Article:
Caregiving Index of Terms and Topics
In addition to index of caregiving topics and phrases below, the ABTA also maintains a comprehensive list of brain tumor terms covering medical terms and common acronyms as well as diagnosis and treatment topics.
ABTA Connections. A private, online support group for patients, family, friends and caregivers of those with brain tumors. Appointment preparation. Being prepared for appointments can help patients and caregivers get the most out of limited time with key medical professionals. Read more at Navigating the Health System or download these PDFs about appointment preparation for brain tumor patients and caregivers.
Care Coordinator. A family member or friend who has volunteered to help the primary caregiver(s) by being the principal contact for others who want to contribute time or services for patient care. The care coordinator may also be the chief communicator about the patient’s condition. Read more in Getting the Help You Need, and Tips for Extended Family and Friends. Specific tasks are listed in this checklist of tasks for the care coordinator and volunteers.
Caregiver burnout. Although most caregivers experience strong emotions and fatigue, caregiver burnout is a pervasive state that occurs when caregivers are unable to get the help they need and care for themselves. Warning signs are similar to depression. Read more in Caring for the Caregiver.
Caregiving tasks. Caregivers of brain tumor patients perform many roles, but can also assign tasks to friends and family. Caregivers can determine the help they need with this list of caregiver tasks for the brain tumor patient.
Children and teens: Communicating. It can be particularly difficult to know the right way to help children and teens cope when a parent or family member has a brain tumor. Read more about helping teens and children cope.
Clinical trial. New or experimental treatments offered to qualified brain tumor patients. Learn more about clinical trials for brain tumors, or visit TrialConnect®, the ABTA’s clinical trial matching service.
Community resources. Outside services and resources such as adult daycare or in-home care. These can either be specific to brain tumors, or more general, geared towards caregivers or cancer patients. See the ABTA’s listing of day-to-day care options for brain tumor patients, or read more in Getting the Help You Need.
Coping strategies. Most caregivers find themselves experiencing a wide range of emotions. Caring for the Caregiver includes a list of physical, spiritual and practical ways you can cope with the many changes taking place.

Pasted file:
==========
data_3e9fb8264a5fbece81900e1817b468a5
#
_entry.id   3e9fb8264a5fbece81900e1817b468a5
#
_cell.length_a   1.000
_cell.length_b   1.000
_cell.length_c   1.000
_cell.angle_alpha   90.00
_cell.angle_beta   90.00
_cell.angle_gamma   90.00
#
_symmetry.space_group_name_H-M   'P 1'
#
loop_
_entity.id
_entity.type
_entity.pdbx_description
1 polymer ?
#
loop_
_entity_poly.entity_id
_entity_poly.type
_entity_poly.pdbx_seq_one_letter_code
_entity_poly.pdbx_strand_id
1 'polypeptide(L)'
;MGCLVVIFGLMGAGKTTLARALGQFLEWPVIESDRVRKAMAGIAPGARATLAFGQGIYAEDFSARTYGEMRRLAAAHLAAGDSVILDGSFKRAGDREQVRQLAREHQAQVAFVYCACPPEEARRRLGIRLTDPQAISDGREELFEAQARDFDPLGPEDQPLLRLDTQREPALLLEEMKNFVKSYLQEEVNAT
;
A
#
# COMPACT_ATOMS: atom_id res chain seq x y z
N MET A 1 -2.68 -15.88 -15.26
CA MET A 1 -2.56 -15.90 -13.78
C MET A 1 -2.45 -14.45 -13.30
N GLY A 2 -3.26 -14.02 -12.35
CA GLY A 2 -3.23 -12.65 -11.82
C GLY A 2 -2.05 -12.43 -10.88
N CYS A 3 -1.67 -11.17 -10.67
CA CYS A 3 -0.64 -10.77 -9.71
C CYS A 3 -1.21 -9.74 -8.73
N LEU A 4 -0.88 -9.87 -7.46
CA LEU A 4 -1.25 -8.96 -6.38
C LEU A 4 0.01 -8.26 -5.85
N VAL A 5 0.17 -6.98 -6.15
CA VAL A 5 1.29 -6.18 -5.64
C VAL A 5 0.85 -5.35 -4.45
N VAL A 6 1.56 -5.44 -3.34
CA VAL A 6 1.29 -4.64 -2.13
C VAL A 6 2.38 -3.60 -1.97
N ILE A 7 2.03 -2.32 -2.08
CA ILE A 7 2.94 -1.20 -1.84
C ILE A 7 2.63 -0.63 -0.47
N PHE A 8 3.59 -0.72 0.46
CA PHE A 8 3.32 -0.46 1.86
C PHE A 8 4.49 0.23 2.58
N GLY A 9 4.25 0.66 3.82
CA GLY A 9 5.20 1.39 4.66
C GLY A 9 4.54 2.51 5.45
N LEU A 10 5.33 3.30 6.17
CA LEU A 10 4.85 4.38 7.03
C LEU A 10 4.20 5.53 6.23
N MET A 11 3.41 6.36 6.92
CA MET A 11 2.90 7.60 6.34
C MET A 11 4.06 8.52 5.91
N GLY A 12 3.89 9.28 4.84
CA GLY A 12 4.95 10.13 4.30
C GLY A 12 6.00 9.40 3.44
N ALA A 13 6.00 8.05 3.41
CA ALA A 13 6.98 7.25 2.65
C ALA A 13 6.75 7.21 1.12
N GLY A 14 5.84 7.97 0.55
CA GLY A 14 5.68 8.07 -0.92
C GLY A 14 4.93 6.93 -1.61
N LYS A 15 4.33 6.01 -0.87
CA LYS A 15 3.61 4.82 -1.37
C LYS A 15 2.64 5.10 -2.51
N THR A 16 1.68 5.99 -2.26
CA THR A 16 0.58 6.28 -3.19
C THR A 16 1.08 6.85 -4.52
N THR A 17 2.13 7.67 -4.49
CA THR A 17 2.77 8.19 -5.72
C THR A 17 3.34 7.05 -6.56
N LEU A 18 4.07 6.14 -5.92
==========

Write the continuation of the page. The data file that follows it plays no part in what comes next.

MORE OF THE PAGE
Falls. When a brain tumor patient experiences a fall, it may be difficult for the caregiver to determine the seriousness of the event. Because of the unknowns, it is best to call for help if the caregiver believes the patient is hurt. Read more about how to prevent falls in Safety at Home.
Family Expectations. The diagnosis of a brain tumor can affect the entire family of the patient. Read more about how to manage being a caregiver while being part of a family which includes information on many different family relationships, including spouses, grandparents/grandchildren, and adult children taking care of their parents.
Health insurance. Most patients and caregivers find it helpful to have a thorough understanding of their health care plan to better make decisions about brain tumor treatment. If you are insured and have questions about your coverage, contact the insurer so you clearly understand your benefits. A social worker at your local hospital or the caring professionals at the ABTA CareLine, 800-886-ABTA (2282), can help answer questions about health insurance. For more information, read Navigating the Health System.
Holidays. Some caregivers find themselves at a loss about how to celebrate holidays. Learn more about how other families celebrate holidays in the section on the Impact on the Family Unit.
Home care. A variety of services that care for a brain tumor patient in his or her own home, including non-medical companion care, hygiene and household care, as well as skilled medical care. Read more in Getting the Help You Need.